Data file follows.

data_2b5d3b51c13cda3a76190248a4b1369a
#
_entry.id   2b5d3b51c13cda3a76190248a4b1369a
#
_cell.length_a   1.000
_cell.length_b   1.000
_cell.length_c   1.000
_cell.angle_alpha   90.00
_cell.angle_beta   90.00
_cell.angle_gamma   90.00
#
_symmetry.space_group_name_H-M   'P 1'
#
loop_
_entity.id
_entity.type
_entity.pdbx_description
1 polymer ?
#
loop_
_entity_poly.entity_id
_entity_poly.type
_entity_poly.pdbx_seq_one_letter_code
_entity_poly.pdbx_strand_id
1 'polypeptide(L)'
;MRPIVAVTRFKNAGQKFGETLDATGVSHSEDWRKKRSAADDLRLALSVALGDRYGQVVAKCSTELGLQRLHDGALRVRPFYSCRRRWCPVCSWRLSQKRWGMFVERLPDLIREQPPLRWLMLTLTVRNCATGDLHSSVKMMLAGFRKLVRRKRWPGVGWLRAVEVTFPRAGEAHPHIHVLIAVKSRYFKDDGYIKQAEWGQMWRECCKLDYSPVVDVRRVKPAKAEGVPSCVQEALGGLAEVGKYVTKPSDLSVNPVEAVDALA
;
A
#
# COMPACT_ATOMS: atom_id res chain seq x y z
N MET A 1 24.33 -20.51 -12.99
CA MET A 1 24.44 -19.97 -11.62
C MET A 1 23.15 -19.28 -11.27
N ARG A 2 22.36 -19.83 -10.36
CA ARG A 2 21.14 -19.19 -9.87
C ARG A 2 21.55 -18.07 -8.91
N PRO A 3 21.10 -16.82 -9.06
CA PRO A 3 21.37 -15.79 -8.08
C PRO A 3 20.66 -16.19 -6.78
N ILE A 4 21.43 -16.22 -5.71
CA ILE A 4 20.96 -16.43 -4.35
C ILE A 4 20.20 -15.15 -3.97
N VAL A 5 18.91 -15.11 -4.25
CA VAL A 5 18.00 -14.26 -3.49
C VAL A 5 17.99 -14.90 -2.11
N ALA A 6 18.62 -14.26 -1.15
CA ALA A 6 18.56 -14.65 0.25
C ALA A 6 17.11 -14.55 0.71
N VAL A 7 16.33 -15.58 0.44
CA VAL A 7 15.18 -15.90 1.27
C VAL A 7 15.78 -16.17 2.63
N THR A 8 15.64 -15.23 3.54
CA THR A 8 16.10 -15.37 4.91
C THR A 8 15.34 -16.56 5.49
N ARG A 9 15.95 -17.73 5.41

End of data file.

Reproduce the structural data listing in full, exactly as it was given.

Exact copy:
data_2b5d3b51c13cda3a76190248a4b1369a
#
_entry.id   2b5d3b51c13cda3a76190248a4b1369a
#
_cell.length_a   1.000
_cell.length_b   1.000
_cell.length_c   1.000
_cell.angle_alpha   90.00
_cell.angle_beta   90.00
_cell.angle_gamma   90.00
#
_symmetry.space_group_name_H-M   'P 1'
#
loop_
_entity.id
_entity.type
_entity.pdbx_description
1 polymer ?
#
loop_
_entity_poly.entity_id
_entity_poly.type
_entity_poly.pdbx_seq_one_letter_code
_entity_poly.pdbx_strand_id
1 'polypeptide(L)'
;MRPIVAVTRFKNAGQKFGETLDATGVSHSEDWRKKRSAADDLRLALSVALGDRYGQVVAKCSTELGLQRLHDGALRVRPFYSCRRRWCPVCSWRLSQKRWGMFVERLPDLIREQPPLRWLMLTLTVRNCATGDLHSSVKMMLAGFRKLVRRKRWPGVGWLRAVEVTFPRAGEAHPHIHVLIAVKSRYFKDDGYIKQAEWGQMWRECCKLDYSPVVDVRRVKPAKAEGVPSCVQEALGGLAEVGKYVTKPSDLSVNPVEAVDALA
;
A
#
# COMPACT_ATOMS: atom_id res chain seq x y z
N MET A 1 24.33 -20.51 -12.99
CA MET A 1 24.44 -19.97 -11.62
C MET A 1 23.15 -19.28 -11.27
N ARG A 2 22.36 -19.83 -10.36
CA ARG A 2 21.14 -19.19 -9.87
C ARG A 2 21.55 -18.07 -8.91
N PRO A 3 21.10 -16.82 -9.06
CA PRO A 3 21.37 -15.79 -8.08
C PRO A 3 20.66 -16.19 -6.78
N ILE A 4 21.43 -16.22 -5.71
CA ILE A 4 20.96 -16.43 -4.35
C ILE A 4 20.20 -15.15 -3.97
N VAL A 5 18.91 -15.11 -4.25
CA VAL A 5 18.00 -14.26 -3.49
C VAL A 5 17.99 -14.90 -2.11
N ALA A 6 18.62 -14.26 -1.15
CA ALA A 6 18.56 -14.65 0.25
C ALA A 6 17.11 -14.55 0.71
N VAL A 7 16.33 -15.58 0.44
CA VAL A 7 15.18 -15.90 1.27
C VAL A 7 15.78 -16.17 2.63
N THR A 8 15.64 -15.23 3.54
CA THR A 8 16.10 -15.37 4.91
C THR A 8 15.34 -16.56 5.49
N ARG A 9 15.95 -17.73 5.41